We have to change our perception of how we interact with nature. We must transform the ongoing mechanistic approach through which we allow ourselves to consume natural resources blindly and without control, not least as we are constantly depositing back waste and pollutants. We need to evolve and embrace an ecosystem approach that places circularity at the centre of our way of using natural resources, and water in particular. Sustainability in water management is not possible without responsible, inclusive decision-making that ensures clean water is accessible to everyone.
Your opinion will also contribute to the Zero–Pollution Action Plan for air, water and soil that the European Commission will present next year. What would be your main message in this context?
My main message is that we need to change our relationship with nature and, consequently, to develop environmentally respectful policies. In the Anthropocene age in which we live, a period in which human activity is the dominant influence on climate and the environment, we must all become responsible decision-makers. Will we continue to degrade nature and pose a direct threat to human civilisation, or will we learn to manage resources in a sustainable way? We have a great opportunity to move towards a circular economy that is respectful to the environment, consuming water and other vital resources in a sustainable way. The Zero-Pollution Action Plan for air, water and soil is a pivotal point in that shift.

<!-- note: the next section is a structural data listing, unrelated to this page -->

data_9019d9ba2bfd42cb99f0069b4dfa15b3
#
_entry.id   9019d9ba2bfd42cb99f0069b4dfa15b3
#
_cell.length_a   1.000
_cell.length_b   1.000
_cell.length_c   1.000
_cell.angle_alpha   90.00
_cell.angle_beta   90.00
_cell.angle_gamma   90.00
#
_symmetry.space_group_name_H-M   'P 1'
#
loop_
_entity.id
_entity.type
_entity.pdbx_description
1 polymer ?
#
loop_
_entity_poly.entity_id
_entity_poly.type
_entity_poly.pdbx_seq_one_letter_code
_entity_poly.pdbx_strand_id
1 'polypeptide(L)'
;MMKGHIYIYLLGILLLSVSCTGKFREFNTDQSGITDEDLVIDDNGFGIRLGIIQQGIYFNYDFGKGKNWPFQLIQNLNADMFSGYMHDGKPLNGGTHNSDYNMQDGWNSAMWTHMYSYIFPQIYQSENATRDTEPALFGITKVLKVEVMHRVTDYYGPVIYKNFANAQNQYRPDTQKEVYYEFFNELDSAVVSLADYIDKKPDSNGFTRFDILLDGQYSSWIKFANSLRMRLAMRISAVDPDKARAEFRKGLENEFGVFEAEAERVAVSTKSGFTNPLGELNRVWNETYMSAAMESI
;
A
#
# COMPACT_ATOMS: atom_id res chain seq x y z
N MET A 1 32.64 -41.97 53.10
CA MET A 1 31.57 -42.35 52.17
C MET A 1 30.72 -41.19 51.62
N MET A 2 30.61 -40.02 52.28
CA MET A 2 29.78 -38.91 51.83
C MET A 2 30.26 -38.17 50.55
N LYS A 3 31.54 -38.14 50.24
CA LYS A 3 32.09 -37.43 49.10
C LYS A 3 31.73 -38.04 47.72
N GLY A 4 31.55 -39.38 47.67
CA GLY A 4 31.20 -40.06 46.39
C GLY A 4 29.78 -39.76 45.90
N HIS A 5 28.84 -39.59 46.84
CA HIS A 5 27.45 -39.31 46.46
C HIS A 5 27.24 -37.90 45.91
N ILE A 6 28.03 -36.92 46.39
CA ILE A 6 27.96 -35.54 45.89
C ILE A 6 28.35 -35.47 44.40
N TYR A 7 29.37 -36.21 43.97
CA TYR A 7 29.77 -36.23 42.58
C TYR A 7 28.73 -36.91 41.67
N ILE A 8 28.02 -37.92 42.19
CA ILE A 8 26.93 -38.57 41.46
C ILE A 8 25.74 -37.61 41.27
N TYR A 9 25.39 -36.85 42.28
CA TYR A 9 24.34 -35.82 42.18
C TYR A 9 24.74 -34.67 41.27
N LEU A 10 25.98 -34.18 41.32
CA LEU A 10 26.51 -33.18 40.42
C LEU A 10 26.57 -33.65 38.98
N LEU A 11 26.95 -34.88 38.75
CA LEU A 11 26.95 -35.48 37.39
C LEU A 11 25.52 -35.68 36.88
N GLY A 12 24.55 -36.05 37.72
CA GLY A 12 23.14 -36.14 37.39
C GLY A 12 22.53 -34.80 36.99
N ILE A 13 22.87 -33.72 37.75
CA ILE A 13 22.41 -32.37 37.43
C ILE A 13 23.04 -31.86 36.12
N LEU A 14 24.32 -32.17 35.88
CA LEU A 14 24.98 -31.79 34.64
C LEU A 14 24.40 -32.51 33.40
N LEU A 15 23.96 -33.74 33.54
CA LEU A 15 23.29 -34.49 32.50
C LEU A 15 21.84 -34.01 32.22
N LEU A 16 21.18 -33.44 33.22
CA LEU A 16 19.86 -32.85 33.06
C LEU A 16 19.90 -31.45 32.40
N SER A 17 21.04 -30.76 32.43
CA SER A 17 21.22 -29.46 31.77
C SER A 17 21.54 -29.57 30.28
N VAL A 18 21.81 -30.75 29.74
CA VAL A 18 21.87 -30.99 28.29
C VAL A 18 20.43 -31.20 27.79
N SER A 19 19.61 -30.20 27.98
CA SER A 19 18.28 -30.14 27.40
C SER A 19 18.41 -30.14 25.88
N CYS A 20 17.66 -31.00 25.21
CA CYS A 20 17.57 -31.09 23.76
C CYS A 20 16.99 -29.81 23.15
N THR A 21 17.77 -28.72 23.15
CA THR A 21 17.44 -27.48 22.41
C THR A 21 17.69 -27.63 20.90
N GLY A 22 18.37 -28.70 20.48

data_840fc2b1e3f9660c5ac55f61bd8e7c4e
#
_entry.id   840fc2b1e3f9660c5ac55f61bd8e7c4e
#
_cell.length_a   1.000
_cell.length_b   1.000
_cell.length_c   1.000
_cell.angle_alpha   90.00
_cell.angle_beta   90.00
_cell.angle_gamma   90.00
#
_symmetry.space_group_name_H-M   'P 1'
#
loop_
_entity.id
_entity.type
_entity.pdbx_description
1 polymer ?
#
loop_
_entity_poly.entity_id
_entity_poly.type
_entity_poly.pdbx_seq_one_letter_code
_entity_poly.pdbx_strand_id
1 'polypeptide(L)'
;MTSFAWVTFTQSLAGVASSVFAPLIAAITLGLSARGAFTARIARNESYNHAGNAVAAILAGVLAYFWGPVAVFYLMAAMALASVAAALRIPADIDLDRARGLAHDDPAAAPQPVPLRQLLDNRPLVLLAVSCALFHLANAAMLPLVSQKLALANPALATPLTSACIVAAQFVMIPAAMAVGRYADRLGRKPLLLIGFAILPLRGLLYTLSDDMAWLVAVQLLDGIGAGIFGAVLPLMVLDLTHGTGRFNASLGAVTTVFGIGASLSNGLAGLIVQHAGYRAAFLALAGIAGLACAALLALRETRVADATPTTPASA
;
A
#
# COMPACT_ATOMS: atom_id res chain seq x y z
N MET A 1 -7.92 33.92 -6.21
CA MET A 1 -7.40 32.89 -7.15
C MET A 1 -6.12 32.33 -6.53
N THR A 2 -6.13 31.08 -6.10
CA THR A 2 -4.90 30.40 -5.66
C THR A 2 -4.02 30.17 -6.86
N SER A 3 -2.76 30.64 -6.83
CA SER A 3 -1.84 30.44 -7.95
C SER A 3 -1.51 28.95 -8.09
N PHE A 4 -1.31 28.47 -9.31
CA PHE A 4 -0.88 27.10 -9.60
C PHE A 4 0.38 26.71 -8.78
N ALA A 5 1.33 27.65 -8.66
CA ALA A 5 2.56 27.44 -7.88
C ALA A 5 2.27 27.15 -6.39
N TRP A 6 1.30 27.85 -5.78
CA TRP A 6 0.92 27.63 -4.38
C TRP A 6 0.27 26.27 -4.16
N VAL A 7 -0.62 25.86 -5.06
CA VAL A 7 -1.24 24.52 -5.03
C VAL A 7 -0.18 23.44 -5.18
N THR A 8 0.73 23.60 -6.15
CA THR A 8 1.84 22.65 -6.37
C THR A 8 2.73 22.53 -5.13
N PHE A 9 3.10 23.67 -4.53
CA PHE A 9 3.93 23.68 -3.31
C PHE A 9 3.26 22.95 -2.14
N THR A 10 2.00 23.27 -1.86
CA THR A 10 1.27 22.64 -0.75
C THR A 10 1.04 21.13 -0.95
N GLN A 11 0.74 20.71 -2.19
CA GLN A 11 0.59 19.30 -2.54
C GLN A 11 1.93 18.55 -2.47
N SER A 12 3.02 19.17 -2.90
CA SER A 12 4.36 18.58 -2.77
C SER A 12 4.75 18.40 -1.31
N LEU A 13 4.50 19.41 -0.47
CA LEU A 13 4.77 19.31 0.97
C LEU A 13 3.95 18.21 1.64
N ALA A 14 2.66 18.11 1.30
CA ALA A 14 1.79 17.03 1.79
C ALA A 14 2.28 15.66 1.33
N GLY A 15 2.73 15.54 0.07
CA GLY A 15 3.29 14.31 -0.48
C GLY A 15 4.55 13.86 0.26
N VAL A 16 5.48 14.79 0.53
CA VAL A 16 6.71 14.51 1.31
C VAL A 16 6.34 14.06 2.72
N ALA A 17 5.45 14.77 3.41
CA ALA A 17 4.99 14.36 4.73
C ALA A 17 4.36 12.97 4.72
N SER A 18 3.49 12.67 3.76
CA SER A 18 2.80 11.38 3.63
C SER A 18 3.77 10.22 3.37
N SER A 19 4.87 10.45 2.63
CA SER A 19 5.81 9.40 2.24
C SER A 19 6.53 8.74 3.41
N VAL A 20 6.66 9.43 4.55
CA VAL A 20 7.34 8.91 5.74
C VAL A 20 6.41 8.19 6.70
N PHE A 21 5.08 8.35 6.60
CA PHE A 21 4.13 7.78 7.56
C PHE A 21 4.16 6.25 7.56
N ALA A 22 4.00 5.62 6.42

Your opinion concerns challenges related to floods, water pollution and the environmental consequences of human activity. What instruments do local and regional authorities need in order to respond better to these challenges?
The impact of human activity on the environment and water resources in particular have a cumulative effect and are creating a dangerous spiral. We need a new paradigm based on scientific evidence that helps local and regional authorities to make the best policy choices. To achieve this, it is important to establish permanent cooperation between local and regional policy-makers and scientists. As an example, we are proud of mentioning our cooperation with Professor Maciej Zalewski, the director of the European Regional Centre for Ecohydrology (ERCE), the international institute of the Polish Academy of Sciences devoted to the study of interactions between water and ecological systems.
As a second step, we need additional instruments to reinforce education about sustainability, raising awareness in our communities and developing knowledge and values that lead to more sustainable patterns of living. The digital world brings huge opportunities for citizens to be directly involved in this endeavour. A mobile application recently developed by the project AMBER (Adaptive Management of Barriers in European Rivers) is a good example, as it also includes a ‘citizen science’ programme to involve authorities, NGOs and the public in data collection and dissemination. Today, the European Green Deal offers new opportunities, as it provides a coherent vision based on a solid inter-disciplinary framework. That is why I am optimistic about the future.
The draft opinion ‘Fitness Check of the Water Framework Directive and the Floods Directive’ by rapporteur Piotr Całbecki (PL/EPP) is available in 23 EU languages and will be voted during the next ENVE commission meeting on 8 June. Meeting documents are downloadable here.
A third of EU’s land suffers from water stress. Water scarcity is a concern in many Member States. While climate change results in unpredictable weather patterns, increasing droughts and shortfalls in the quantity and quality of freshwater resources are to be expected. CoR Press Release 11/12/2018 on ‘Reusing water for agriculture and keeping our urban areas green.’